By drawing the target into a secret relationship, the seeker forms a tight bond with the target. One famous example of this technique is Connie Chung's 1995 interview of Newt Gingrich's mother, in which she said, "Why don't you just whisper it to me, just between you and me?" When a seeker suggests confidentiality or secrecy, and revealing the information could be harmful to the target, the seeker could be using this technique.

The last group of tactics for uncovering sensitive information includes those that depend on inducing the target not to think critically. We'll explore them next time. Go to top Top  Next issue: When You Aren't Supposed to Say: Part III  Next Issue
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Some of these tactics, such as flirtation and bait, are even more effective when they're used in an indirect manner. See "The True Costs of Indirectness," Point Lookout for November 29, 2006, for more.

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Related articles

More articles on Effective Communication at Work:

FightingDangerous Phrases
I recently upgraded my email program to a new version that "monitors messages for offensive text." It hasn't worked out well. But the whole affair got me to think about everyday phrases that do tend to set people off. Here's a little catalog.
Circular reasoningBegging the Question
Begging the question is a common, usually undetected, rhetorical fallacy. It leads to unsupported conclusions and painful places we just can't live with. What can we do when it happens?
In the conference roomInterviewing the Willing: Tactics
When we need information from each other, even when the source is willing, we sometimes fail to expose critical facts. Here are some tactics for eliciting information from the willing.
Ancient stairs at ruins in CambodiaThe True Costs of Indirectness
Indirect communications are veiled, ambiguous, excessively diplomatic, or conveyed to people other than the actual target. We often use indirectness to avoid confrontation or to avoid dealing with conflict. It can be an expensive practice.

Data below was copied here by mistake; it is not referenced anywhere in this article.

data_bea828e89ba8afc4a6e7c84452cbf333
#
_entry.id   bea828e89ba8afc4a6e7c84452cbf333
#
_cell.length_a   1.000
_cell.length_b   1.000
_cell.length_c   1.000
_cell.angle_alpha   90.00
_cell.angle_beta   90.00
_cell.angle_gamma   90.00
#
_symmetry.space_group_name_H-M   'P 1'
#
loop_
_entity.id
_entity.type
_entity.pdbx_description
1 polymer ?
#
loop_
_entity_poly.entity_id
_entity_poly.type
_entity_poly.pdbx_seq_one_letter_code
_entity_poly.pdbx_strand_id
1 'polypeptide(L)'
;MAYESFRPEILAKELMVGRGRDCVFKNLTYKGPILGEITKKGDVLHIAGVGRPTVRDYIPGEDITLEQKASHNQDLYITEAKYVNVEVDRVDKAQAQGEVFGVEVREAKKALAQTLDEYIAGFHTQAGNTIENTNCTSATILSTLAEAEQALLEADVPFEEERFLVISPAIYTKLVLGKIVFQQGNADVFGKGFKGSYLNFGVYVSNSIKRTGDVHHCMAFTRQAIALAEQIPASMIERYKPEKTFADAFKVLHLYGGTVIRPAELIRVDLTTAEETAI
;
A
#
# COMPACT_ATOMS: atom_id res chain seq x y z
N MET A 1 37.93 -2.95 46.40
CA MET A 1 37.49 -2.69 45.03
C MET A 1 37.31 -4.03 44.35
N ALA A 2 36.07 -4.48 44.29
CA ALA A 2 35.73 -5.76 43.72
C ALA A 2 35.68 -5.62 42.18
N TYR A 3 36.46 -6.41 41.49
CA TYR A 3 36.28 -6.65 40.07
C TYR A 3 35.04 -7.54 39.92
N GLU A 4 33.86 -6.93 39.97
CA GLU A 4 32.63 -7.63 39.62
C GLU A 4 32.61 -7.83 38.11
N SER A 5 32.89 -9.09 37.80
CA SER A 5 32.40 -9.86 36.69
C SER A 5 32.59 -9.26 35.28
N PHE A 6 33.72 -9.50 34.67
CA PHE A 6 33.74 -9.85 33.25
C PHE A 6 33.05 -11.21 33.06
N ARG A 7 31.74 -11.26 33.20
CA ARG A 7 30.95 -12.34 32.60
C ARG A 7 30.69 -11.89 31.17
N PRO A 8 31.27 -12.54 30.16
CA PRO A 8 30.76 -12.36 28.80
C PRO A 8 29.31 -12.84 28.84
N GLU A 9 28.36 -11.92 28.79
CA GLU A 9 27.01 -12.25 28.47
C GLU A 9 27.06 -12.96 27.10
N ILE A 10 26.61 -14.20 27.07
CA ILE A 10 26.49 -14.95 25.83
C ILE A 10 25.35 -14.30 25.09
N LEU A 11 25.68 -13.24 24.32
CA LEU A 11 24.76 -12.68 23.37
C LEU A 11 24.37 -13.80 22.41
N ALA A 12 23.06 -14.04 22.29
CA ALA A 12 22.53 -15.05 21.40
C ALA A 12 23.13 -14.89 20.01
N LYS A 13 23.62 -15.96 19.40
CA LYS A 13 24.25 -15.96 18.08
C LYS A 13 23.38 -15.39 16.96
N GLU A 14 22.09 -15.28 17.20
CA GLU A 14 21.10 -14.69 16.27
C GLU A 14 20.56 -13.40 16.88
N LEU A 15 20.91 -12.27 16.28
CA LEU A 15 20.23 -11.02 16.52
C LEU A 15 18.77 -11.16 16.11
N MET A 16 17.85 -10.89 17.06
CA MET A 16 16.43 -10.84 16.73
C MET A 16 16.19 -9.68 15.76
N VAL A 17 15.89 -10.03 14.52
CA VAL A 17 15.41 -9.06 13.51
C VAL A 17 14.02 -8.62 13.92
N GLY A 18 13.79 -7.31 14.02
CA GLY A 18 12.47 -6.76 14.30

An Eastern Hog-Nosed Snake (Heterodon platirhinos) with head flattened in a threat postureReframing Hurtful Dismissiveness
Targets of dismissive remarks often feel that their concerns are being judged as unimportant, which can be painful when their concerns are real. But there is an alternative to pain. It requires a little skill and discipline, but it can work.

See also Effective Communication at Work and Ethics at Work for more related articles.

Forthcoming issues of Point Lookout

Dr. Ben Carson speaking at CPAC 2015 in Washington, D.C., on 26 February 2015Coming May 11: Characterization Risk
To characterize is to offer a description of a person, event, or concept. Characterizations are usually judgmental, and usually serve one side of a debate. And they often make trouble. Available here and by RSS on May 11.
A piece of chocolate cakeAnd on May 18: Ego Depletion and Priority Setting
Setting priorities for tasks is tricky when we find the tasks unappealing, because we have limited energy for self-control. Here are some strategies for limiting these effects on priority setting. Available here and by RSS on May 18.